Subject: Re: [open-source] [Fwd: [icecast-dev] Xiph.org announces Vorbis Beta 4 and the Xiph.org Foundation]
From: "Stephen J. Turnbull" <turnbull@sk.tsukuba.ac.jp>
Date: Wed, 28 Feb 2001 11:26:32 +0900

>>>>> "kms" == Karsten M Self <kmself@ix.netcom.com> writes:

    >> The ASF's main focus is to keep the web "free" and avoid
    >> proprietary lock in. We do this for the HTTP protocol, and we
    >> do this for the XML language, for XSLT, FO, SVG and all a bunch
    >> of other open standards.

    kms> Different tack.  AFS does for a *protocol* what FSF does for
    kms> *software*.  Good aim, good goal, good work.  Different
    kms> objective.

What is the difference?  Seems to me that a protocol is a
specification for behavior of a software implementation, whereas a
program is a specification for behavior of a hardware implementation.
When you remember that most of the popular high-level languages today
(Lisp, Java, Perl, Python) actually all target virtual machines, so
that really a program is a specification for behavior of a software
implementation, well....

    >> Why am I saying this to you? well, your opinion on the BSD
    >> license is notorious and normally indicates that the BSD
    >> license is, somewhat, less-free than the GPL. While this might
    >> be the case for lots of software, there are cases where BSD
    >> means more freedom than GPL.

This can only be true "tactically" as I understand RMS's argument.
GPL supporters tend to see freedom as a matter of reducing the amount
of non-free software they cannot avoid using.  BSD supporters tend to
see freedom as a matter of increasing the capabilities that can be
achieved by using free software.

While these goals coincide when the market share of a given
implementation is small (Ogg-Vorbis), they evidently do not when the
market share is large.  For example, for free operating systems today,
AFAIK GCC has essentially 100% market share.  However, would there be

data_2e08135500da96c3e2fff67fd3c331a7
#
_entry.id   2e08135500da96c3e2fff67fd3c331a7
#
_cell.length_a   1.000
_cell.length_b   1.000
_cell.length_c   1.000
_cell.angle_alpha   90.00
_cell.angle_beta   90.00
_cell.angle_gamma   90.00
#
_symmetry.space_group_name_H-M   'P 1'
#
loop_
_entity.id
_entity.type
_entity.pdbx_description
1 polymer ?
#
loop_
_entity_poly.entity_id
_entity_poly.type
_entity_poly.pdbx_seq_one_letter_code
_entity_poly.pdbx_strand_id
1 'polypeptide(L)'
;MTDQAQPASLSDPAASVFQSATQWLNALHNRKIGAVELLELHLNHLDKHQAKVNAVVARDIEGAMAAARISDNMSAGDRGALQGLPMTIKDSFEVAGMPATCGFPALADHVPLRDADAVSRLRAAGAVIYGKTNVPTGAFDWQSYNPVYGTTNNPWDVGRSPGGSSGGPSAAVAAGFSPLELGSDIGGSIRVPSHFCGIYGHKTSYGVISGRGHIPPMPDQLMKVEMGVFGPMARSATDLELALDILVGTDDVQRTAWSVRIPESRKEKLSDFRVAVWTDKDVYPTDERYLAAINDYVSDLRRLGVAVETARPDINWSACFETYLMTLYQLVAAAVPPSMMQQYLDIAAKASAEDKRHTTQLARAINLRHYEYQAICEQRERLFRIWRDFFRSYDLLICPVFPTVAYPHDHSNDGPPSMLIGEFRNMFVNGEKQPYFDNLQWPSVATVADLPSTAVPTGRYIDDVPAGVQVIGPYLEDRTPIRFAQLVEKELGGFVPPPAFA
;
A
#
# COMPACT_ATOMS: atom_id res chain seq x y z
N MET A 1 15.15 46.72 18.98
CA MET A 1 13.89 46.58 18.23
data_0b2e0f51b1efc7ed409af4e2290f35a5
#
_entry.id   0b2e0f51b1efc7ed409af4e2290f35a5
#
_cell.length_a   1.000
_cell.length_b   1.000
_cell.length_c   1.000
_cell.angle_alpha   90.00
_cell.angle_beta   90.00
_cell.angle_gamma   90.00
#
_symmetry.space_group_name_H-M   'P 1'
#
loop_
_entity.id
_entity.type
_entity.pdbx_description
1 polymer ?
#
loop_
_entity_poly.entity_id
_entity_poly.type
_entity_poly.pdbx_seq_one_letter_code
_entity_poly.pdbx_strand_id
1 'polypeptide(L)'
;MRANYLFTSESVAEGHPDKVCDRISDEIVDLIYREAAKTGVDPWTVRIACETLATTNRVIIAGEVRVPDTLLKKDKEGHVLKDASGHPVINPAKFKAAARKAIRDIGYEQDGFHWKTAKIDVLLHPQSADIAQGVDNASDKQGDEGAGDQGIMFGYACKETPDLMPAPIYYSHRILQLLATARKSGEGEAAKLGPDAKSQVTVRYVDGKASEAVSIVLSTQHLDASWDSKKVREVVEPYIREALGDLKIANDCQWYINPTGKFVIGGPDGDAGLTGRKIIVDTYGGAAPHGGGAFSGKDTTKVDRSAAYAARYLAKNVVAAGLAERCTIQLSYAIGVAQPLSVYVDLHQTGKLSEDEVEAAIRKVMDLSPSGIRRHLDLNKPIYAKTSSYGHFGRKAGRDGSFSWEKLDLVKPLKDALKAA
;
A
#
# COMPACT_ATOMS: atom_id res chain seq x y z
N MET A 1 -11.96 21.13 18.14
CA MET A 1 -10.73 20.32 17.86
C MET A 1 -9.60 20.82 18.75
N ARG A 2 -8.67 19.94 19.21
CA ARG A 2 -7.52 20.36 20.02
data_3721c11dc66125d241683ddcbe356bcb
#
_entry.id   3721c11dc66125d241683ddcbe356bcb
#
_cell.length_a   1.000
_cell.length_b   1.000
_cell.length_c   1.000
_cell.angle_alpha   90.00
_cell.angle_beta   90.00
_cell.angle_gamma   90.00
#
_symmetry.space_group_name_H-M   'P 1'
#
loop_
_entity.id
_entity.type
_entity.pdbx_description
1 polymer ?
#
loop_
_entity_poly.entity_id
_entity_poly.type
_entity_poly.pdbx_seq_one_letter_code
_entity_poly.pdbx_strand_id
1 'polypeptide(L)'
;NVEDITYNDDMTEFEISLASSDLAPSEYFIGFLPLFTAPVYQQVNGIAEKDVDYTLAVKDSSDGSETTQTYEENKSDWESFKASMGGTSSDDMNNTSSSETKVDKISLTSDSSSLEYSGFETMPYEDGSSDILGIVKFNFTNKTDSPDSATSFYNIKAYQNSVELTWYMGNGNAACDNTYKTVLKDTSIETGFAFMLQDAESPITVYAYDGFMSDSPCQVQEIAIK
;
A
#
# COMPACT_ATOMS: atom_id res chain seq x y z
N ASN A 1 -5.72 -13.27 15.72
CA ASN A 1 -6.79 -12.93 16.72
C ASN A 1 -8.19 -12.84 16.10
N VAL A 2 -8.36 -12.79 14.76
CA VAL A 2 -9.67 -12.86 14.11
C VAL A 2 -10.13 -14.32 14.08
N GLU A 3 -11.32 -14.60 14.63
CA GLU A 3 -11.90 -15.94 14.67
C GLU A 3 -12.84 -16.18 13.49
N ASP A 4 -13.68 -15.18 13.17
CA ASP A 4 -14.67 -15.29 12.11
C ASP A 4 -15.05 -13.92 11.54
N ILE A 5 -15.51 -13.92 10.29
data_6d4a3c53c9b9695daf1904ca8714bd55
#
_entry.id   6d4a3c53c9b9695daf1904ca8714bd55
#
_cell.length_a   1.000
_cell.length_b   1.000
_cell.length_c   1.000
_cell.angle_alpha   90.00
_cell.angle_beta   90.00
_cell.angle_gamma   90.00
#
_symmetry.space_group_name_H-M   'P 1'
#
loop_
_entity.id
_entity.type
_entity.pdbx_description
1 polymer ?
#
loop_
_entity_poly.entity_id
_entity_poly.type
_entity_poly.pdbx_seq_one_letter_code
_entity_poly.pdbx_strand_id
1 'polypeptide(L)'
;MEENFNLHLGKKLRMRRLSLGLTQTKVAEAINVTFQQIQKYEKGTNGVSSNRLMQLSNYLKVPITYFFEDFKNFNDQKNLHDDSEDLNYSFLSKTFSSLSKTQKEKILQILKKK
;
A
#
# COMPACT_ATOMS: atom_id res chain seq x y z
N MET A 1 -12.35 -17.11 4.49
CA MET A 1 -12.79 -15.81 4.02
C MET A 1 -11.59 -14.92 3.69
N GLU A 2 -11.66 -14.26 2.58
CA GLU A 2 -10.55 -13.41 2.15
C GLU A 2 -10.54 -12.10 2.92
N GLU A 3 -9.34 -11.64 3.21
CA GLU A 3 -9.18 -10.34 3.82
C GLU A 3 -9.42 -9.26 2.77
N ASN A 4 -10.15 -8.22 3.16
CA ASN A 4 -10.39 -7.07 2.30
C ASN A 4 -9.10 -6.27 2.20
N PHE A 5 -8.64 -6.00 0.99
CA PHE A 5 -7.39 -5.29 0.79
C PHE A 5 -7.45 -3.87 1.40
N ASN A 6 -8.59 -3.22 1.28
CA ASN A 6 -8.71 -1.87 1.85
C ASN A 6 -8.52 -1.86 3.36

basically one C compiler suite available if GCC were BSD-licensed?

I doubt it.  Maybe the C/C++ compiler would stay unified.  But I
rather suspect that several of the "poor relation" front ends would
split off into competing proprietary implementations, possibly using
proprietary versions of the back end.  I think this would be
especially true for say parallelizing FORTRAN versions, and maybe even
Java.

Now, I think that the chance of having The Best parallelizing FORTRAN
compiler available anywhere running on Beowulf/Linux clusters would be
worth having a proprietary implementation of the GCC compiler suite,
assuming that one niche application were as far as it went.  I rather
suspect RMS would find that tradeoff unacceptable.  

There is also a difference in analytical style to remember.  The point
may be moot for RMS, because he may simply deny that the hypothetical
limitation to a single niche is too implausible to discuss.  But BSD
advocates often do think in those terms.

    kms> The BSD-Apache license is incompatible with the GNU GPL.  I
    kms> believe this is the primary objection RMS has to it.

No.  That is his primary _tactical_ objection (as I interpret what he
has said).  That is, in the short run it splits the community.  He has
correctly emphasized this objection because division of the community
is morally unacceptable (freedom of software is freedom to share),
division is the greatest hindrance to the growth of free software, and
because cooperation is something all free software and open source
software advocates see as an essential strength.

However, _strategically_ he objects to it as "lax".  In the long run
he believes that lax licensing will lead to proliferation of non-free
software.

    >> But people should not be scared-away from the BSD license just
    >> because the concept was not invented by the FSF.

    kms> You're misrepresenting the position of the FSF.  It cites
    kms> licenses which are acceptable within its own objectives.
    kms> BSD-Apache isn't.  MIT and BSD-revised are.

No, he's not mis-representing the position of the FSF as I read him,
because he's not representing the position of the FSF.  He is pointing
out that the FSF presents its own position, that freedom of software
is a basic necessity for human beings and that copyleft protects that
freedom most effectively, very strongly.

On the other hand, RMS has discouraged investigation into alternative
interpretations of freedom (eg, "maximize volume of free software," as
I have proposed) in very strong terms.  This leads many who do not
make the effort to think as accurately about the issues as he and you
do to believe that MIT-style licenses are somehow "less free" qua
license than copyleft.

I'm sure RMS deplores this situation, but he would be crazy to try to
dispel this illusion, since (a) the mere effort would create great
confusion about what he believes is good for the community (KISS), and
(b) the illusion tends to increase support for copyleft, which is a
good side-effect of an otherwise unfortunate situation (ignorance on
the part of many in the community of what he really means).

-- 
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